Terese’s Thoughts: The Farm

The Farm by Tom Rob Smith

First Line: Until that phone call it had been an ordinary day.

Summary: The book begins with the protagonist Daniel getting a call from his father telling him that Daniel’s mother is unwell and has been losing her grip on reality. Daniel is in his mid-twenties and living with his boyfriend in London. Daniel’s mother is Swedish but had been living in the U.K. since she was a teenager. She and Daniel’s father sold their landscaping company a couple years prior and bought a rundown farmhouse in rural Sweden, planning to spend their retirement fixing up the place and living off the land.

Daniel is shocked by his father’s news, since he has always known his mother to be practical and down-to-earth. Before Daniel catches his plane for Sweden, his mother shows up at the airport in London. She is disheveled and gaunt, a noticeable change from her usual clean and tidy appearance. She tells Daniel his father has concocted the entire story of her erratic behavior, that she is in fact very sane, and that Daniel’s father and others from their village in Sweden are trying to get her committed to an asylum so she won’t reveal what they have done. She claims she has evidence in the leather bag she clutches and insists they go somewhere safe to talk.

The remainder of the book is his mom telling the story of their time in Sweden leading up to her arrival in London, carefully revealing her evidence as she goes. As Daniel listens and tries to determine whose version of events is real, he also learns more about his parents and the complexities of their lives. And he reveals more of who he is to his mom, if somewhat anxiously. He grapples with discovering that the narrative of his upbringing he has always told himself does not match what his mother recounts for him. In the end, he must make a decision about who to believe: his mom or his dad.

My Thoughts: This is a really fun read. I could hardly put the book down—I needed to hear more of Daniel’s mom’s story about the insular Swedish village and the cast of characters who lived there. The pacing of the story is perfect. His mom reveals events slowly, dropping hints as she goes. I couldn’t wait to find out what had happened (according to his mom). It also brings up interesting questions about the subjectivity of truth and reality. And of course as the reader, you ask yourself what you would do in the same situation. It is not an enviable dilemma Daniel faces, and as he tries to figure out which one of his parents to trust, the reader tries as well.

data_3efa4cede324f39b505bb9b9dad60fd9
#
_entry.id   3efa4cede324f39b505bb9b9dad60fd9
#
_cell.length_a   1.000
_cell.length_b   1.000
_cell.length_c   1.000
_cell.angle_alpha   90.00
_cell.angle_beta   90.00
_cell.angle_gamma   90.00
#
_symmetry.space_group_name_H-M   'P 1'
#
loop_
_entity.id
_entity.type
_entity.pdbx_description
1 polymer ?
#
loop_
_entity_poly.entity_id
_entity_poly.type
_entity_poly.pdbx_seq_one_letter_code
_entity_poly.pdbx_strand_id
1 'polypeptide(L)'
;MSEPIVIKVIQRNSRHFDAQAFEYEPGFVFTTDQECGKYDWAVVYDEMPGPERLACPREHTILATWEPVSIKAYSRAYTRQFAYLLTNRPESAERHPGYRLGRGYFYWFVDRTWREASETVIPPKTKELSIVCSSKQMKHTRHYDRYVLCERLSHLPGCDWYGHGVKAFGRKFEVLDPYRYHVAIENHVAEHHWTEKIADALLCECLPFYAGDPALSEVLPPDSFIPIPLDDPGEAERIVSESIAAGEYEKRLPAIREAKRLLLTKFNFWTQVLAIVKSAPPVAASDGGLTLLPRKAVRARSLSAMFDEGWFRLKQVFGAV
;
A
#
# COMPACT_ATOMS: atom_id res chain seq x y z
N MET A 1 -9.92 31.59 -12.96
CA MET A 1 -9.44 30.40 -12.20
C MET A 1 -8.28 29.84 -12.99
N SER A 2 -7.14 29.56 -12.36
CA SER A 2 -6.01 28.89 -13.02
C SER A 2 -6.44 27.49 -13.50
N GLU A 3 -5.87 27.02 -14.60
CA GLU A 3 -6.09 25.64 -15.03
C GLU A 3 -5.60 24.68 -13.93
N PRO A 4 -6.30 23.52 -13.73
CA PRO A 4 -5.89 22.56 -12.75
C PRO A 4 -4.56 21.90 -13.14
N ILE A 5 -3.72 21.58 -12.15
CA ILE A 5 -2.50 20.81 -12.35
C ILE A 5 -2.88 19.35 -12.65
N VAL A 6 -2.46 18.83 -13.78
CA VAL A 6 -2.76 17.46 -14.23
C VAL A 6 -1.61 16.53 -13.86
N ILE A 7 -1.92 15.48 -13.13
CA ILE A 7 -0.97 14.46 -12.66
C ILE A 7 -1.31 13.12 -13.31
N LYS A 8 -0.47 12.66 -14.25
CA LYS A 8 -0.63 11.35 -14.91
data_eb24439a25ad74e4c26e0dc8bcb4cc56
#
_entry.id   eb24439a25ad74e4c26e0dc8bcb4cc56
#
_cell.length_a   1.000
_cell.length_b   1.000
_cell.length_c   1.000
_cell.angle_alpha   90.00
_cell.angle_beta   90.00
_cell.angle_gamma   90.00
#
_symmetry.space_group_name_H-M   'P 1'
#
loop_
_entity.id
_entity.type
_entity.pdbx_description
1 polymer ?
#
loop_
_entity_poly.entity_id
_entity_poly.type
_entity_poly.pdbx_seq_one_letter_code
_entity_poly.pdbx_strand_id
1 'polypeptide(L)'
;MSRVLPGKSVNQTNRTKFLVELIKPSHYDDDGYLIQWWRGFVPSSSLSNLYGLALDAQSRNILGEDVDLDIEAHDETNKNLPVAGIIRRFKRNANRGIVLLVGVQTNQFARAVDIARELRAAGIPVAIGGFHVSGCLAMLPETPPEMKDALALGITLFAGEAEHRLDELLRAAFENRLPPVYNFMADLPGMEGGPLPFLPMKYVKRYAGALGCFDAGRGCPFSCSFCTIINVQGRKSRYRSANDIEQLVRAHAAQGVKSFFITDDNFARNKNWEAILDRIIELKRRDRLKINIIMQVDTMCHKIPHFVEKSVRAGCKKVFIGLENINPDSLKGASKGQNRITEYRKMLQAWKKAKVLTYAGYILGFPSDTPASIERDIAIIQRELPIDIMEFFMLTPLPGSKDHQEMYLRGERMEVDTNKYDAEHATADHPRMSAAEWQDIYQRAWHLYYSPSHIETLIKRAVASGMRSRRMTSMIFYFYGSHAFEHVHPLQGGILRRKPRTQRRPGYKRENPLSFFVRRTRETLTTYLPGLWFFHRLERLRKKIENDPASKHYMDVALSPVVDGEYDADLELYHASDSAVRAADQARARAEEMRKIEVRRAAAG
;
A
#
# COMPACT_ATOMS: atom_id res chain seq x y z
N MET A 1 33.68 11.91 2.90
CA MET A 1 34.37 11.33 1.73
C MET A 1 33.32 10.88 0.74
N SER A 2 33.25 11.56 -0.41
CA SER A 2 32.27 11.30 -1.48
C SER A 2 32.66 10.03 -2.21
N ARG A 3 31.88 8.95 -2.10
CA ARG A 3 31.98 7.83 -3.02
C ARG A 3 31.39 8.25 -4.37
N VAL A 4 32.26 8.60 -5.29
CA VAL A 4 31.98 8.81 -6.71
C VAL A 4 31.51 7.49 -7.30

What’s Ashley Reading?: In the Garden of Spite

In the Garden of Spite by Camilla Bruce

First line: PERSONAL – comely widow who owns a large farm in one of the finest districts in LaPorte County, Indiana, desires to make the acquaintance of a gentleman equally well provided, with view of joining fortunes. No replies by letter considered unless sender is willing to follow answer with personal visit. Triflers need not apply.

Summary: Belle Gunness, a Norwegian immigrant, has learned some hard lessons early on. Upon her arrival in Chicago she married with the hopes of achieving the American dream. But the life she dreamed of did not come true. She was disappointed in her husband, home and lifestyle. She must make her own way in the world by any means necessary. Mysterious deaths, house fires and heated arguments the legend of the Black Widow of LaPorte begins to take hold.

My Thoughts: Before finding this book on Netgalley I had never heard of Belle Gunness. She was a female serial killer. She killed an estimated fourteen people but may be linked to many more. I was really intrigued by the premise, the story and the character of Belle. It was very disturbing to be inside her head. She rationalized everything she did. But even a book about a serial killer I found much of it to be drawn out. There was long periods of time passing and very little happening. I think that much of this could have been taken out and the story would have felt more thrilling.

After finishing I visited www.newpapers.com via the library’s learning databases. I wanted to see what the newspapers of the time were reporting about this woman. Many had the same headline or story. Then there was a resurgence of sightings and murders that some believed were connected to her. There is still lots of mystery around this century old murderer. It’s crazy how reality can be even stranger than fiction.

FYI: Very gruesome at parts.